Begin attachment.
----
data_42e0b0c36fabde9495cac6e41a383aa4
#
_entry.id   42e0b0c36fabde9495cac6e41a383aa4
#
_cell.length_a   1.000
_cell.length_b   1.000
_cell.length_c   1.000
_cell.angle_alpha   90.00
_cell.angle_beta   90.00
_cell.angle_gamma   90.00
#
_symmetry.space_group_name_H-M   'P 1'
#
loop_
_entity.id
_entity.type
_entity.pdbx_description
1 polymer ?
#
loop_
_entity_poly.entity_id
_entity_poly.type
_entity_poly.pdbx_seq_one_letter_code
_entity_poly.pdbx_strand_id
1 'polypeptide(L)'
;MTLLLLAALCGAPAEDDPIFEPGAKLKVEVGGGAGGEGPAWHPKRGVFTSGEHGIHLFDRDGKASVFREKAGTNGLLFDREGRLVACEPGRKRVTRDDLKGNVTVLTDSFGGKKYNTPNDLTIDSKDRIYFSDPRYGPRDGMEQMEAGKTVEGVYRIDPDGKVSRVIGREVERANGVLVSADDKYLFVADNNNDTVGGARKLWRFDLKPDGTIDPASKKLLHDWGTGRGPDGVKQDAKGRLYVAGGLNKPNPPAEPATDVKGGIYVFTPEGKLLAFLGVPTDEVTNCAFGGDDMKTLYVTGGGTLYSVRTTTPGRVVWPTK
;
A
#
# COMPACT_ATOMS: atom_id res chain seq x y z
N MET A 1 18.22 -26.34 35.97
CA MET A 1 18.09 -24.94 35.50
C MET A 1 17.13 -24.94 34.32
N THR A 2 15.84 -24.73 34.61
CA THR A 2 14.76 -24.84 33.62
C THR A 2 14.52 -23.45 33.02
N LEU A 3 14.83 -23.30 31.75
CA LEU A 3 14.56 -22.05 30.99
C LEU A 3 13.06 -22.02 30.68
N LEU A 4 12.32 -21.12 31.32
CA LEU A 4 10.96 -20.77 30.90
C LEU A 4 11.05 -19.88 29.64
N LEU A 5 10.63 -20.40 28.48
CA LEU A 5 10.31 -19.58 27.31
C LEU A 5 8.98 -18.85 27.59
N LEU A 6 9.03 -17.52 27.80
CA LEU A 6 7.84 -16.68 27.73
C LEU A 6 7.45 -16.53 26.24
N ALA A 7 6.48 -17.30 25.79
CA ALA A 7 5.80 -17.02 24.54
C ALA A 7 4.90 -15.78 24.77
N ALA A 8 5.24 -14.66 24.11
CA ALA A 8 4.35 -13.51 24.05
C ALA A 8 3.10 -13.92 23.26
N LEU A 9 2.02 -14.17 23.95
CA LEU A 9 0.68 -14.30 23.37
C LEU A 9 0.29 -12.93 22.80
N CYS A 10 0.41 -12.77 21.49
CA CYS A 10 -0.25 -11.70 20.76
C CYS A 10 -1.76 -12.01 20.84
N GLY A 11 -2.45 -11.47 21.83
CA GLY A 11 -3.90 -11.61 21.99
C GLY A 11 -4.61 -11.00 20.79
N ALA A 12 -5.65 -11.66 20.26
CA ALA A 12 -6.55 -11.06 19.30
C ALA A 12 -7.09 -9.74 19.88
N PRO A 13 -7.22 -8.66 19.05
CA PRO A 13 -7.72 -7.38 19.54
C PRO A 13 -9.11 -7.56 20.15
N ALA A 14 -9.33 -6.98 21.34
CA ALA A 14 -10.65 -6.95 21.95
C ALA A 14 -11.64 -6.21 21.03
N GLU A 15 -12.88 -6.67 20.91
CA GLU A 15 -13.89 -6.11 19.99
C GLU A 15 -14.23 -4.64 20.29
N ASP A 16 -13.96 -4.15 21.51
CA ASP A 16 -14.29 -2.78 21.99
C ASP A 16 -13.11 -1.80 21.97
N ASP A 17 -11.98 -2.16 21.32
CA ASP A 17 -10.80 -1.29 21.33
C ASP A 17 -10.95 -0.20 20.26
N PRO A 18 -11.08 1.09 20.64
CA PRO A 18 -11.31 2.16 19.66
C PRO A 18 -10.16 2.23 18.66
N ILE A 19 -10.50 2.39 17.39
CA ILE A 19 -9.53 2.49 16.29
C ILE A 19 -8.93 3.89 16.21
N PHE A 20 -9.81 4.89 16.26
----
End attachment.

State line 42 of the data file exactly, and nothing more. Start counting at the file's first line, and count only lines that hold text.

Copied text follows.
C LEU A 4 11.05 -19.88 29.64